Posts

Antisocial Injustice

A teachers union giving an award for social justice is like Miley Cyrus handing out a medal for modesty.

The term “social justice” has gone through many permutations over the centuries, but these days it refers essentially to a progressive vision of the world. Its paramount issues include income inequality, sexual discrimination, the mere existence of the Koch brothers and a whole gaggle of “rights.” (Interesting that in all my reading on the subject, rights are mentioned aplenty, but personal responsibility is rarely broached.) Perhaps the always dependable Urban Dictionary has the most accurate current definition of the term,

Promoting tolerance, freedom, and equality for all people regardless of race, sex, orientation, national origin, handicap, etc… except for white, straight, cisgendered males. F*** those guys, they’re overprivileged no matter what.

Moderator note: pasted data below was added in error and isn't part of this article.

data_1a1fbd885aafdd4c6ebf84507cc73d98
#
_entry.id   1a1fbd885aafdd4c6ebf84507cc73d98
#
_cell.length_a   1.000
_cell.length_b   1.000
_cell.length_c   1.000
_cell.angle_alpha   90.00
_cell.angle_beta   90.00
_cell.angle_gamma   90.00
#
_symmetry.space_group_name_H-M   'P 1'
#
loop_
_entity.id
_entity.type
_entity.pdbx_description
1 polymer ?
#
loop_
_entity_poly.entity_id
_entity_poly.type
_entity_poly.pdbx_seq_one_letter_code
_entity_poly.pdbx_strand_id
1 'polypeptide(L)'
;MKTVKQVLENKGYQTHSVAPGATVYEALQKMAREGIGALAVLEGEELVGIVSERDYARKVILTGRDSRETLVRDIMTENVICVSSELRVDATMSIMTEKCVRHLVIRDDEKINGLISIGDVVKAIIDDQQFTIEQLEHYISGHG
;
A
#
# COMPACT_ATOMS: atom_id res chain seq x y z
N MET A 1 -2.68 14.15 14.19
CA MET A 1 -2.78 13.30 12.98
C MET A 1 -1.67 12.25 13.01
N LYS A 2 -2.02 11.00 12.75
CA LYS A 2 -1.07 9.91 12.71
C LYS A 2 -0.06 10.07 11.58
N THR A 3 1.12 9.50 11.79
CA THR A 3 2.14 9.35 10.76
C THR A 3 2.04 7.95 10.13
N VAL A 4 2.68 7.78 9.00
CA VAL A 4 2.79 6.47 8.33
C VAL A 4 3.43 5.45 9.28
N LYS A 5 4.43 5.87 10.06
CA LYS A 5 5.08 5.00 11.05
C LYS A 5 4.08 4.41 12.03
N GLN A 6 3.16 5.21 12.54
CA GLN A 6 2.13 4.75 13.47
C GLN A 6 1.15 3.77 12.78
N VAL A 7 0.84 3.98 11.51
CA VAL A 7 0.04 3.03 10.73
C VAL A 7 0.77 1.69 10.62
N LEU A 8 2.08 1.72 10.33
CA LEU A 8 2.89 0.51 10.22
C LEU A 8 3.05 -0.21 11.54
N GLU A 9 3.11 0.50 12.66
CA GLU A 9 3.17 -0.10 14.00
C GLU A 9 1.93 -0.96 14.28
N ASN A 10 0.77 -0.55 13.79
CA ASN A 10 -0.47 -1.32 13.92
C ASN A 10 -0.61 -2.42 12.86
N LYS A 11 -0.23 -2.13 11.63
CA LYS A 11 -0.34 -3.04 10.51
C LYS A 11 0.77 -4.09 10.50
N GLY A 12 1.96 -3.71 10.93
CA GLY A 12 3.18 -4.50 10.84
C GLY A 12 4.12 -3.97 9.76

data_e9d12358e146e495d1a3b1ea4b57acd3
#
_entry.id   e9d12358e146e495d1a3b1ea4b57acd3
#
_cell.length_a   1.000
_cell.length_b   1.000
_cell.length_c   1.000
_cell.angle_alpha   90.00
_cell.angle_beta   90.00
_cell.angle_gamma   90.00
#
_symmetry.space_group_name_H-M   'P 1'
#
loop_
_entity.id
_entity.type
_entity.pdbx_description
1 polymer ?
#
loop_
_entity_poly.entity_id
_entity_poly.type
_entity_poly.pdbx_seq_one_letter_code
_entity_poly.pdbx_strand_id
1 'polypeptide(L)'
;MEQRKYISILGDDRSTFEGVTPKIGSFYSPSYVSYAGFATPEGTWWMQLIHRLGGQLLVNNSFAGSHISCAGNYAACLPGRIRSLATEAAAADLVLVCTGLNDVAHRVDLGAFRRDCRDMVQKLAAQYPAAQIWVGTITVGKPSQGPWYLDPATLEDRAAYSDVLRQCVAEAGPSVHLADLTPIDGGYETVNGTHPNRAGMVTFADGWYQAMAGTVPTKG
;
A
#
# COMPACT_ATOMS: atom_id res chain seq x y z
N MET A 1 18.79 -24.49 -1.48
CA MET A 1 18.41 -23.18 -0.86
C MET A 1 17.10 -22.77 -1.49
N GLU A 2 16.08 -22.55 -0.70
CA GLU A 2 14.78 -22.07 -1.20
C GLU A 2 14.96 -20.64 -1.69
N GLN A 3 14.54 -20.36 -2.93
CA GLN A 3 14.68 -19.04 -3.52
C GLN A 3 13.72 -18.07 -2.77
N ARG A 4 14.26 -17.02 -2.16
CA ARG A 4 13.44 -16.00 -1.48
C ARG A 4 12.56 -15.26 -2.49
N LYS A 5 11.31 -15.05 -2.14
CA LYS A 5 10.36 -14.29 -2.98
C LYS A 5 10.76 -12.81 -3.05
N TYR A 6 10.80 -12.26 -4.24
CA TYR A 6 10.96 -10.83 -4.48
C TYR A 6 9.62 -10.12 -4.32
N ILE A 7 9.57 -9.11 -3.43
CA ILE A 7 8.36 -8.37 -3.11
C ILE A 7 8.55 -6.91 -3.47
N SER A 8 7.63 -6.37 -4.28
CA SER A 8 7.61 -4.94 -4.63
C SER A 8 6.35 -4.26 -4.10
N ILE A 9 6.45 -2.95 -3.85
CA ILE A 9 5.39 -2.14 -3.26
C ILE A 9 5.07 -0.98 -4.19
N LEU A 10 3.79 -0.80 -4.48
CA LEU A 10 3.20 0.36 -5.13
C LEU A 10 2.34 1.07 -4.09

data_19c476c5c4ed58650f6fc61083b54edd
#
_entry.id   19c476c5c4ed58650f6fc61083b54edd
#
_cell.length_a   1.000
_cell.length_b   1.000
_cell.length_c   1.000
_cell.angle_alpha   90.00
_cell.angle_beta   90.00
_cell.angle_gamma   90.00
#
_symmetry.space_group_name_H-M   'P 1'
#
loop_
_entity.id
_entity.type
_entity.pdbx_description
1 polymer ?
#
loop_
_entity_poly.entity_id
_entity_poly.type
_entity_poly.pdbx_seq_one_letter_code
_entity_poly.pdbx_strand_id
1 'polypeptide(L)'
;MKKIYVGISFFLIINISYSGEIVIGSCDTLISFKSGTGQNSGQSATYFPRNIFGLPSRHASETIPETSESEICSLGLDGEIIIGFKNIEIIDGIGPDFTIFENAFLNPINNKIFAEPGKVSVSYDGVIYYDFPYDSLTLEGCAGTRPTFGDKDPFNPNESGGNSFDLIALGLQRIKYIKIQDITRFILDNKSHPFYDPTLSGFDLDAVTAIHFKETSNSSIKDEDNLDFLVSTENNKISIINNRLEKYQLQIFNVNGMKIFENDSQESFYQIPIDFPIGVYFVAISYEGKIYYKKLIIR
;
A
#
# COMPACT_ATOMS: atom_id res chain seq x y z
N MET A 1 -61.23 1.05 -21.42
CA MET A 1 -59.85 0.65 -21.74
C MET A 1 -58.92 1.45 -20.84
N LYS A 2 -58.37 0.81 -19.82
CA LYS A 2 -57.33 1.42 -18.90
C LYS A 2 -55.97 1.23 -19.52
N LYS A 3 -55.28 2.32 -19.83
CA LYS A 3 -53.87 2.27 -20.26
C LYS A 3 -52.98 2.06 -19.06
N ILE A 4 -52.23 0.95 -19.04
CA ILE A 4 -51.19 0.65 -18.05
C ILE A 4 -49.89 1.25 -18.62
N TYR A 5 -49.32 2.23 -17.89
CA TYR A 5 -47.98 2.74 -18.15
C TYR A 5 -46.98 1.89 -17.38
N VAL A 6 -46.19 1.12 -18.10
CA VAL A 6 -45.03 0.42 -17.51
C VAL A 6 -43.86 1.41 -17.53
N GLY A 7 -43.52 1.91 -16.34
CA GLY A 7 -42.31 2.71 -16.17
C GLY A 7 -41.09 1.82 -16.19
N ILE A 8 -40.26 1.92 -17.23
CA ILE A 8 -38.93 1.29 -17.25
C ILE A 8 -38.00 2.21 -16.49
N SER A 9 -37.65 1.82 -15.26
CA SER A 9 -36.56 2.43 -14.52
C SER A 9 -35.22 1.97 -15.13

But whatever your political orientation is, and however you define the term, I think we would agree that it is the height of arrogance and hypocrisy to have a teachers union bestow a “social justice” award, but that is just what the National Education Association is doing. And it will be a yearly event. The winner will be afforded a sumptuous package of events to revel in:

The award will be presented annually by the NEA President at NEA’s national Representative Assembly. The awardee will receive an all-expense paid trip to attend and address both the NEA Representative Assembly and the Joint Conference on Concerns of Minorities and Women. The winner will also be invited to attend Educator Empowerment Day as part of the pre-Representative Assembly activities.

I’m sure the recipients will be thrilled, but let’s take a look beyond the faux union rhetoric.

Union boss pay